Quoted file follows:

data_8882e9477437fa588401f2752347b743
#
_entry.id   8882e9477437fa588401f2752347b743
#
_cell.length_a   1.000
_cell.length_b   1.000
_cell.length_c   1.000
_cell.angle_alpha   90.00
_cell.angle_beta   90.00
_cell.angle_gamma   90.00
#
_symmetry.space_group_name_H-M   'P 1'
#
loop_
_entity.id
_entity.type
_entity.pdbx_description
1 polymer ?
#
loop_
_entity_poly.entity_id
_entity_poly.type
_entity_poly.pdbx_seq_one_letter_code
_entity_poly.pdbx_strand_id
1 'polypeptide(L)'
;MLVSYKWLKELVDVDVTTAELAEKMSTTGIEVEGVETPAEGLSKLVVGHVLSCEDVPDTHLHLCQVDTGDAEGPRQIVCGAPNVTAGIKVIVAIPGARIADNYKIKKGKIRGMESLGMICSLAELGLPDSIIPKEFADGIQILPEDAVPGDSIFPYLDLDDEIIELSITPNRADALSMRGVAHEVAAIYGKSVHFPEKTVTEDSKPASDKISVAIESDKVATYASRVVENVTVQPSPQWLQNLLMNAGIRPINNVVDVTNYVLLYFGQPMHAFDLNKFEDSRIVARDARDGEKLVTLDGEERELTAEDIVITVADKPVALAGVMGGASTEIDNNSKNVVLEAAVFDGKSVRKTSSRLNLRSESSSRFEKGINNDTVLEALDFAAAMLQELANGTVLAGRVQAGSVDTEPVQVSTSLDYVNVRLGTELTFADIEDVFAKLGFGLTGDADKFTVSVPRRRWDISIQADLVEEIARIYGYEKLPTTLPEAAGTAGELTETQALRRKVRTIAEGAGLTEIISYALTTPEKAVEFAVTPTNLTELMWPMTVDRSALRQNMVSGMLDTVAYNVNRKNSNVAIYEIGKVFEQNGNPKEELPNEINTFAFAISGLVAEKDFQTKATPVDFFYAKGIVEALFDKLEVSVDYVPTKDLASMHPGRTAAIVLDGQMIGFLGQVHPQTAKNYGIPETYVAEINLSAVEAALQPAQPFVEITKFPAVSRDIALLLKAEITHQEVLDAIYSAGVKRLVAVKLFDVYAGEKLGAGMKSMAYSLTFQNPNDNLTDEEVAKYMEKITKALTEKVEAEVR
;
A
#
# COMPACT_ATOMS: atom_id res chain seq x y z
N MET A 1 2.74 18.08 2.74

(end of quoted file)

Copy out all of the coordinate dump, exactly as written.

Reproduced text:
data_8882e9477437fa588401f2752347b743
#
_entry.id   8882e9477437fa588401f2752347b743
#
_cell.length_a   1.000
_cell.length_b   1.000
_cell.length_c   1.000
_cell.angle_alpha   90.00
_cell.angle_beta   90.00
_cell.angle_gamma   90.00
#
_symmetry.space_group_name_H-M   'P 1'
#
loop_
_entity.id
_entity.type
_entity.pdbx_description
1 polymer ?
#
loop_
_entity_poly.entity_id
_entity_poly.type
_entity_poly.pdbx_seq_one_letter_code
_entity_poly.pdbx_strand_id
1 'polypeptide(L)'
;MLVSYKWLKELVDVDVTTAELAEKMSTTGIEVEGVETPAEGLSKLVVGHVLSCEDVPDTHLHLCQVDTGDAEGPRQIVCGAPNVTAGIKVIVAIPGARIADNYKIKKGKIRGMESLGMICSLAELGLPDSIIPKEFADGIQILPEDAVPGDSIFPYLDLDDEIIELSITPNRADALSMRGVAHEVAAIYGKSVHFPEKTVTEDSKPASDKISVAIESDKVATYASRVVENVTVQPSPQWLQNLLMNAGIRPINNVVDVTNYVLLYFGQPMHAFDLNKFEDSRIVARDARDGEKLVTLDGEERELTAEDIVITVADKPVALAGVMGGASTEIDNNSKNVVLEAAVFDGKSVRKTSSRLNLRSESSSRFEKGINNDTVLEALDFAAAMLQELANGTVLAGRVQAGSVDTEPVQVSTSLDYVNVRLGTELTFADIEDVFAKLGFGLTGDADKFTVSVPRRRWDISIQADLVEEIARIYGYEKLPTTLPEAAGTAGELTETQALRRKVRTIAEGAGLTEIISYALTTPEKAVEFAVTPTNLTELMWPMTVDRSALRQNMVSGMLDTVAYNVNRKNSNVAIYEIGKVFEQNGNPKEELPNEINTFAFAISGLVAEKDFQTKATPVDFFYAKGIVEALFDKLEVSVDYVPTKDLASMHPGRTAAIVLDGQMIGFLGQVHPQTAKNYGIPETYVAEINLSAVEAALQPAQPFVEITKFPAVSRDIALLLKAEITHQEVLDAIYSAGVKRLVAVKLFDVYAGEKLGAGMKSMAYSLTFQNPNDNLTDEEVAKYMEKITKALTEKVEAEVR
;
A
#
# COMPACT_ATOMS: atom_id res chain seq x y z
N MET A 1 2.74 18.08 2.74